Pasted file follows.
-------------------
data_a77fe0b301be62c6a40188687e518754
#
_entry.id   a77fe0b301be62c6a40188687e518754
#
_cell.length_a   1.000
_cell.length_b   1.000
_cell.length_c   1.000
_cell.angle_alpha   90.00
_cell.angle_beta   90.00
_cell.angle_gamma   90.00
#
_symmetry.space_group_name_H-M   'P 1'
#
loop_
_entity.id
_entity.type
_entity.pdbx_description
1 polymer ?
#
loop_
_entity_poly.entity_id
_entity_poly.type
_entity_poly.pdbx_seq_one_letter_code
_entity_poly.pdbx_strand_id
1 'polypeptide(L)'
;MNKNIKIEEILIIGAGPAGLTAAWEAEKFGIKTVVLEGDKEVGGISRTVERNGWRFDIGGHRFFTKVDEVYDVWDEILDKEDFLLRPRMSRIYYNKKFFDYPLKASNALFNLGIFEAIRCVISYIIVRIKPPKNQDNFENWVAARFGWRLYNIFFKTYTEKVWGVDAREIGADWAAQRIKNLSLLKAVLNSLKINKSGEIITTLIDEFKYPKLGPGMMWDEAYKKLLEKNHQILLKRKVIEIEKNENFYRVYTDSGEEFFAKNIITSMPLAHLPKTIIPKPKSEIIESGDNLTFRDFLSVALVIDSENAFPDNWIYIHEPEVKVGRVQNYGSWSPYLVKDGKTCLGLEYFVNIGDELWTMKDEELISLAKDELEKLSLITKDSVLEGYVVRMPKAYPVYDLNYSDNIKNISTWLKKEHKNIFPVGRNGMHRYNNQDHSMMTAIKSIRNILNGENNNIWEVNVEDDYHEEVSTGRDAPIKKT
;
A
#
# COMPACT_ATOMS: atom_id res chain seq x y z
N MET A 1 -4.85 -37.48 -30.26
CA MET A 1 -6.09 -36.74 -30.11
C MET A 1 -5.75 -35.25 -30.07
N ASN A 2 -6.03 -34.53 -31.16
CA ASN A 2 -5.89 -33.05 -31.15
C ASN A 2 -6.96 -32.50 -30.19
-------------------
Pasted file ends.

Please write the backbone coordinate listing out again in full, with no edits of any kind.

data_a77fe0b301be62c6a40188687e518754
#
_entry.id   a77fe0b301be62c6a40188687e518754
#
_cell.length_a   1.000
_cell.length_b   1.000
_cell.length_c   1.000
_cell.angle_alpha   90.00
_cell.angle_beta   90.00
_cell.angle_gamma   90.00
#
_symmetry.space_group_name_H-M   'P 1'
#
loop_
_entity.id
_entity.type
_entity.pdbx_description
1 polymer ?
#
loop_
_entity_poly.entity_id
_entity_poly.type
_entity_poly.pdbx_seq_one_letter_code
_entity_poly.pdbx_strand_id
1 'polypeptide(L)'
;MNKNIKIEEILIIGAGPAGLTAAWEAEKFGIKTVVLEGDKEVGGISRTVERNGWRFDIGGHRFFTKVDEVYDVWDEILDKEDFLLRPRMSRIYYNKKFFDYPLKASNALFNLGIFEAIRCVISYIIVRIKPPKNQDNFENWVAARFGWRLYNIFFKTYTEKVWGVDAREIGADWAAQRIKNLSLLKAVLNSLKINKSGEIITTLIDEFKYPKLGPGMMWDEAYKKLLEKNHQILLKRKVIEIEKNENFYRVYTDSGEEFFAKNIITSMPLAHLPKTIIPKPKSEIIESGDNLTFRDFLSVALVIDSENAFPDNWIYIHEPEVKVGRVQNYGSWSPYLVKDGKTCLGLEYFVNIGDELWTMKDEELISLAKDELEKLSLITKDSVLEGYVVRMPKAYPVYDLNYSDNIKNISTWLKKEHKNIFPVGRNGMHRYNNQDHSMMTAIKSIRNILNGENNNIWEVNVEDDYHEEVSTGRDAPIKKT
;
A
#
# COMPACT_ATOMS: atom_id res chain seq x y z
N MET A 1 -4.85 -37.48 -30.26
CA MET A 1 -6.09 -36.74 -30.11
C MET A 1 -5.75 -35.25 -30.07
N ASN A 2 -6.03 -34.53 -31.16
CA ASN A 2 -5.89 -33.05 -31.15
C ASN A 2 -6.96 -32.50 -30.19